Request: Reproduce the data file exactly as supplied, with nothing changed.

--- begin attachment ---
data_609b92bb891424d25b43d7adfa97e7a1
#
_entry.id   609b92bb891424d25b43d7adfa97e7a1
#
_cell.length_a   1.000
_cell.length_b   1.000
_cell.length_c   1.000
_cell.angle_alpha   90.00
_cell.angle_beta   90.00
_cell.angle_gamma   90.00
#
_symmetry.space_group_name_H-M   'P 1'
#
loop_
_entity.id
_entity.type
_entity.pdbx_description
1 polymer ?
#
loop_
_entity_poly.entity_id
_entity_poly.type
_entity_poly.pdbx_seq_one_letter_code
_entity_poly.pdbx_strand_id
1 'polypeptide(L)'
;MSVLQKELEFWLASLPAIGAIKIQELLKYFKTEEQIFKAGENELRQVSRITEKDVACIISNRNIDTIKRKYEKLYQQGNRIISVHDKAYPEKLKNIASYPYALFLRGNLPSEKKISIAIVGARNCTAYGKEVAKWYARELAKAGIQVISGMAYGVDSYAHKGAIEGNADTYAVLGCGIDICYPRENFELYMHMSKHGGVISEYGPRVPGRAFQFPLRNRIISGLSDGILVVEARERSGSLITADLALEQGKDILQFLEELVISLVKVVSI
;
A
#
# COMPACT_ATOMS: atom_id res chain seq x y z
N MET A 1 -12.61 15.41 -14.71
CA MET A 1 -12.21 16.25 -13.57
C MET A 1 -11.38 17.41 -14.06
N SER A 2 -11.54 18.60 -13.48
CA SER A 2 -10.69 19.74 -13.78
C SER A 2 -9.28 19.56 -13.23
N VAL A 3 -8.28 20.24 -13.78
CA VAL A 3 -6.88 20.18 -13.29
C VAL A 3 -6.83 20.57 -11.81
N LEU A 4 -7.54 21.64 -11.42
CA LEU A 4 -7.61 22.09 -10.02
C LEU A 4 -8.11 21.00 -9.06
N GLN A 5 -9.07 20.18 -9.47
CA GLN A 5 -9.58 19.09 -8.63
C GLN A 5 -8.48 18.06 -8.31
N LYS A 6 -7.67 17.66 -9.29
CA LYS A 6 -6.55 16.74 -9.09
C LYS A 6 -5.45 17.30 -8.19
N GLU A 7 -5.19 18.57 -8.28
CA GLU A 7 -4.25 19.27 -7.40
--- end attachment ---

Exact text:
data_609b92bb891424d25b43d7adfa97e7a1
#
_entry.id   609b92bb891424d25b43d7adfa97e7a1
#
_cell.length_a   1.000
_cell.length_b   1.000
_cell.length_c   1.000
_cell.angle_alpha   90.00
_cell.angle_beta   90.00
_cell.angle_gamma   90.00
#
_symmetry.space_group_name_H-M   'P 1'
#
loop_
_entity.id
_entity.type
_entity.pdbx_description
1 polymer ?
#
loop_
_entity_poly.entity_id
_entity_poly.type
_entity_poly.pdbx_seq_one_letter_code
_entity_poly.pdbx_strand_id
1 'polypeptide(L)'
;MSVLQKELEFWLASLPAIGAIKIQELLKYFKTEEQIFKAGENELRQVSRITEKDVACIISNRNIDTIKRKYEKLYQQGNRIISVHDKAYPEKLKNIASYPYALFLRGNLPSEKKISIAIVGARNCTAYGKEVAKWYARELAKAGIQVISGMAYGVDSYAHKGAIEGNADTYAVLGCGIDICYPRENFELYMHMSKHGGVISEYGPRVPGRAFQFPLRNRIISGLSDGILVVEARERSGSLITADLALEQGKDILQFLEELVISLVKVVSI
;
A
#
# COMPACT_ATOMS: atom_id res chain seq x y z
N MET A 1 -12.61 15.41 -14.71
CA MET A 1 -12.21 16.25 -13.57
C MET A 1 -11.38 17.41 -14.06
N SER A 2 -11.54 18.60 -13.48
CA SER A 2 -10.69 19.74 -13.78
C SER A 2 -9.28 19.56 -13.23
N VAL A 3 -8.28 20.24 -13.78
CA VAL A 3 -6.88 20.18 -13.29
C VAL A 3 -6.83 20.57 -11.81
N LEU A 4 -7.54 21.64 -11.42
CA LEU A 4 -7.61 22.09 -10.02
C LEU A 4 -8.11 21.00 -9.06
N GLN A 5 -9.07 20.18 -9.47
CA GLN A 5 -9.58 19.09 -8.63
C GLN A 5 -8.48 18.06 -8.31
N LYS A 6 -7.67 17.66 -9.29
CA LYS A 6 -6.55 16.74 -9.09
C LYS A 6 -5.45 17.30 -8.19
N GLU A 7 -5.19 18.57 -8.28
CA GLU A 7 -4.25 19.27 -7.40